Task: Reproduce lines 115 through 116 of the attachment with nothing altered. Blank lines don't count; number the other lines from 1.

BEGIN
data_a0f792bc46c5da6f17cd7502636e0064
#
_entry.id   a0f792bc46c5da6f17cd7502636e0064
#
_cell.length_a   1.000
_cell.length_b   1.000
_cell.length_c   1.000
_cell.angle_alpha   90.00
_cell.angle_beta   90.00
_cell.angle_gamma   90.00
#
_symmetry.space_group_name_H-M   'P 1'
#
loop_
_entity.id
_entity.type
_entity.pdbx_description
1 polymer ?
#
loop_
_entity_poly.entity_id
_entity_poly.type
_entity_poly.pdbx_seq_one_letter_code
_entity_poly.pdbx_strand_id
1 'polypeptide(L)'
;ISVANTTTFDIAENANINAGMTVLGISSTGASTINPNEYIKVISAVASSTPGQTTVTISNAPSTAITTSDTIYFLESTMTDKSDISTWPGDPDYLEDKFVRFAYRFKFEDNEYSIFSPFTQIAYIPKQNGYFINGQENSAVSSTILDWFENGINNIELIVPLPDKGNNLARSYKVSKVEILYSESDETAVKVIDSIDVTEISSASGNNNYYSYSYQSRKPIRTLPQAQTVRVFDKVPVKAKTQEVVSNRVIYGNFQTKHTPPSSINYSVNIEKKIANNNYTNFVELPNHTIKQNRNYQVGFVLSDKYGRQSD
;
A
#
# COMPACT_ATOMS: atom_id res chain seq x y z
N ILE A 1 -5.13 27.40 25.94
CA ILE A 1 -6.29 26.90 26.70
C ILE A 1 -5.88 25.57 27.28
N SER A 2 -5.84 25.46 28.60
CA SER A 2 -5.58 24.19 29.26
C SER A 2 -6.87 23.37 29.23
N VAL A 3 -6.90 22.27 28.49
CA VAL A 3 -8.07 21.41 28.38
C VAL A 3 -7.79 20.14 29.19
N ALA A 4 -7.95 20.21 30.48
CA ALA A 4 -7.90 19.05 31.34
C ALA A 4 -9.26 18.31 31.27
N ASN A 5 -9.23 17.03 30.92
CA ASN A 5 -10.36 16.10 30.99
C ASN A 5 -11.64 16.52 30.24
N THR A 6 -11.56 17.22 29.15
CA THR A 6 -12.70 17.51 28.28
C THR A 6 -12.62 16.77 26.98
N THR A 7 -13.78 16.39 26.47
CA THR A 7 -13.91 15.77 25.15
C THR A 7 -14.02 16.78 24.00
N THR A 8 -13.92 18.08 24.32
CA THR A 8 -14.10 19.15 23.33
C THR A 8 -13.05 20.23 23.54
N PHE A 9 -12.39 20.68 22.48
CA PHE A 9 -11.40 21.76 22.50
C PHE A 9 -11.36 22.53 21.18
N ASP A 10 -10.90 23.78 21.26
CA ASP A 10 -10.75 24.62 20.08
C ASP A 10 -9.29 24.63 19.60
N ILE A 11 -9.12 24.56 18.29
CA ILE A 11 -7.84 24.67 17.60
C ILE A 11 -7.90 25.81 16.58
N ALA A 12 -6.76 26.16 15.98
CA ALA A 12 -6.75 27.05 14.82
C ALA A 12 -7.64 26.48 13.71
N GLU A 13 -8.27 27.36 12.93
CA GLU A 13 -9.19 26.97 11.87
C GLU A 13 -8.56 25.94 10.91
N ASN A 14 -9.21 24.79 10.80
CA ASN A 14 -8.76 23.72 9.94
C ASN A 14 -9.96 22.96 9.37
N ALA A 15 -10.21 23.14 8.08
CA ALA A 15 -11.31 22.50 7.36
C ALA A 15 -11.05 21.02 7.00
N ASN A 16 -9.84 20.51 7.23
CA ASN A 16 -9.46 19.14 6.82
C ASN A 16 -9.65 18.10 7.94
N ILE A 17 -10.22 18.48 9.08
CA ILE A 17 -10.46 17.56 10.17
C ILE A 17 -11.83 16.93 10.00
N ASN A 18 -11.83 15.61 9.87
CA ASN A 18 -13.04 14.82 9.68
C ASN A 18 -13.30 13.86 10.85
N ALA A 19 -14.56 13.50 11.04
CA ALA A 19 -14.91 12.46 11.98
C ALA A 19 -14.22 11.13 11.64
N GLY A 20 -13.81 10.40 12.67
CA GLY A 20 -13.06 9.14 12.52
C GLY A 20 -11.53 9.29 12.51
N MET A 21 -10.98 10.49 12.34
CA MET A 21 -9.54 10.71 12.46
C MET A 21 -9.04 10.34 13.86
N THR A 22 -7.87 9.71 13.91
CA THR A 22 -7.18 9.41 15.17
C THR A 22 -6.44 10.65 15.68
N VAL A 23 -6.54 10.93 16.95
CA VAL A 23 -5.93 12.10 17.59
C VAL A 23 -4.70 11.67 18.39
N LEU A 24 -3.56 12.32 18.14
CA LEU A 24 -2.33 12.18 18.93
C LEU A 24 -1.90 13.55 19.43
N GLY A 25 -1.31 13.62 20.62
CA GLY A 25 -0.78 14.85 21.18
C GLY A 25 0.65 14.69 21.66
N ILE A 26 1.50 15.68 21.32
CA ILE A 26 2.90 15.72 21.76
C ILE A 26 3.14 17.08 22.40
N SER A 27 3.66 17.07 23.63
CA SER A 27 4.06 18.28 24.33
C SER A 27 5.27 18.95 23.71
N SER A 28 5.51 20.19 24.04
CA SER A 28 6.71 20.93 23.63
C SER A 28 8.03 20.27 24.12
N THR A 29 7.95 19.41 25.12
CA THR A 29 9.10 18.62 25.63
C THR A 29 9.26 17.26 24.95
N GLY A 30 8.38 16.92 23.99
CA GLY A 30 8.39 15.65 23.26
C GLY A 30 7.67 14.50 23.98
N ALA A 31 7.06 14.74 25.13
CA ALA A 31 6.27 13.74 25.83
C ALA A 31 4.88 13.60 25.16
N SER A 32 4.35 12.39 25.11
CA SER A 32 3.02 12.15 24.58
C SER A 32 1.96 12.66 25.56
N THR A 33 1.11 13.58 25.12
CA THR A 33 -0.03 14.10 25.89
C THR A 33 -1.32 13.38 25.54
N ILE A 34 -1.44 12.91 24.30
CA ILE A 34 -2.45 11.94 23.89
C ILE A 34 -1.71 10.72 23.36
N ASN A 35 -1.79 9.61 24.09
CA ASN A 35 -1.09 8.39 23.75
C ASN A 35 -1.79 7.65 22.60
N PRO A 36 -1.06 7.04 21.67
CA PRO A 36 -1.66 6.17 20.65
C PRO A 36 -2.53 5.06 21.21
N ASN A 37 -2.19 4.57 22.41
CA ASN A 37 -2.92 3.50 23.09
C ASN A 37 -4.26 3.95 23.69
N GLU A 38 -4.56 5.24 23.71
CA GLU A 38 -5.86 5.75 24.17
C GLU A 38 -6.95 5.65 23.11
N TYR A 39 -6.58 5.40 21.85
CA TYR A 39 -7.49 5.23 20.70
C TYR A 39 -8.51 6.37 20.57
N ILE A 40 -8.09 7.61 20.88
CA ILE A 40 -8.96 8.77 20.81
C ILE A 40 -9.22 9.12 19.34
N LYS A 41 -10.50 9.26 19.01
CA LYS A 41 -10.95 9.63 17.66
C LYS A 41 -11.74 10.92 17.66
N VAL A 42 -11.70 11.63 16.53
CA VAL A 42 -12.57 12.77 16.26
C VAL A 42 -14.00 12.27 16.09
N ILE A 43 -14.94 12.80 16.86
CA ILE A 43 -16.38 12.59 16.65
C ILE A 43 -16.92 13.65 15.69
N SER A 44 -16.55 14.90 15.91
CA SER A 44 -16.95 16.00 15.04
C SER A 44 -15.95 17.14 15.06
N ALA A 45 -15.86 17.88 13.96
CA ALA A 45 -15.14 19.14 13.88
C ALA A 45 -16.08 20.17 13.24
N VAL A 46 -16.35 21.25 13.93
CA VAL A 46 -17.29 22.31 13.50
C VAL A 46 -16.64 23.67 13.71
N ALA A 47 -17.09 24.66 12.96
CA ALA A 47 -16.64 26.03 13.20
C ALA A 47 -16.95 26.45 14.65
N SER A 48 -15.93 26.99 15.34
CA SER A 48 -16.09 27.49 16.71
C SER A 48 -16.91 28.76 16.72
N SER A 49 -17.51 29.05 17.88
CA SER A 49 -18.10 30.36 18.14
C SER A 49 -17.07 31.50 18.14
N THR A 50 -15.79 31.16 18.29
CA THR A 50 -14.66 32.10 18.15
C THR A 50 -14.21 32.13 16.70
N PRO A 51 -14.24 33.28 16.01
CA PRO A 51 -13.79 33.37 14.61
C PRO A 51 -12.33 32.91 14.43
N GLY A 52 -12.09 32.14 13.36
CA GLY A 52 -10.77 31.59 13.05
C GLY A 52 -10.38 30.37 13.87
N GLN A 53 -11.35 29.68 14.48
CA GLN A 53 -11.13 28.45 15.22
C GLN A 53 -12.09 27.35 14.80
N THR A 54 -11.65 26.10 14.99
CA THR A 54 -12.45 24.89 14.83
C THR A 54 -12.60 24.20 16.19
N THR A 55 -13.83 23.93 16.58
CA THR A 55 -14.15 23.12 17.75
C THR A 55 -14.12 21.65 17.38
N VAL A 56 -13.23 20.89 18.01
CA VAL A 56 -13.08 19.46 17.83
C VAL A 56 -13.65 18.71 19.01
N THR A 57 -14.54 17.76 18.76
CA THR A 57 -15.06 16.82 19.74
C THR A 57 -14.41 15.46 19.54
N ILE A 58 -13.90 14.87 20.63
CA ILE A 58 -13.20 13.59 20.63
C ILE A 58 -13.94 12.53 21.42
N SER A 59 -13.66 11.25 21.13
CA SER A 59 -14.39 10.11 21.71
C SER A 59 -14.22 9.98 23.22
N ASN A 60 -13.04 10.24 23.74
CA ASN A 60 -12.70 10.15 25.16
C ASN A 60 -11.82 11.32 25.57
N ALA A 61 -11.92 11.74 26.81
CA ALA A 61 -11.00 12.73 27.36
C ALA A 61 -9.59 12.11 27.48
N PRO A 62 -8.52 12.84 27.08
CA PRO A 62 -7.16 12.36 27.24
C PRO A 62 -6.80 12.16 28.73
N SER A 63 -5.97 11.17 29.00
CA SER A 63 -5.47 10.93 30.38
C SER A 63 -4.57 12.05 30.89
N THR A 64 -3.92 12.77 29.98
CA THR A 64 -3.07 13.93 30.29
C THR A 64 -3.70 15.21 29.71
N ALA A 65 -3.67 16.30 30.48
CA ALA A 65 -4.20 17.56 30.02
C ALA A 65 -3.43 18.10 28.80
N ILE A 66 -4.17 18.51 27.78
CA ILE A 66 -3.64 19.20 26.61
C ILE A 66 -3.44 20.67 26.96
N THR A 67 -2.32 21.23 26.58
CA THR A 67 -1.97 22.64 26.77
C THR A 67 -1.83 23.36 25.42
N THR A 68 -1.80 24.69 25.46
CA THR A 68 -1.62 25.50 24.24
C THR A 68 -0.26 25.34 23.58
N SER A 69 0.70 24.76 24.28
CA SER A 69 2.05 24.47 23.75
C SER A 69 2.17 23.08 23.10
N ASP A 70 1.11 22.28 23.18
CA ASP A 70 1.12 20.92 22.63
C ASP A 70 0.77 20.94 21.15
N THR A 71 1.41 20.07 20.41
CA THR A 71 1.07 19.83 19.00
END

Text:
N THR A 29 7.95 19.41 25.12
CA THR A 29 9.10 18.62 25.63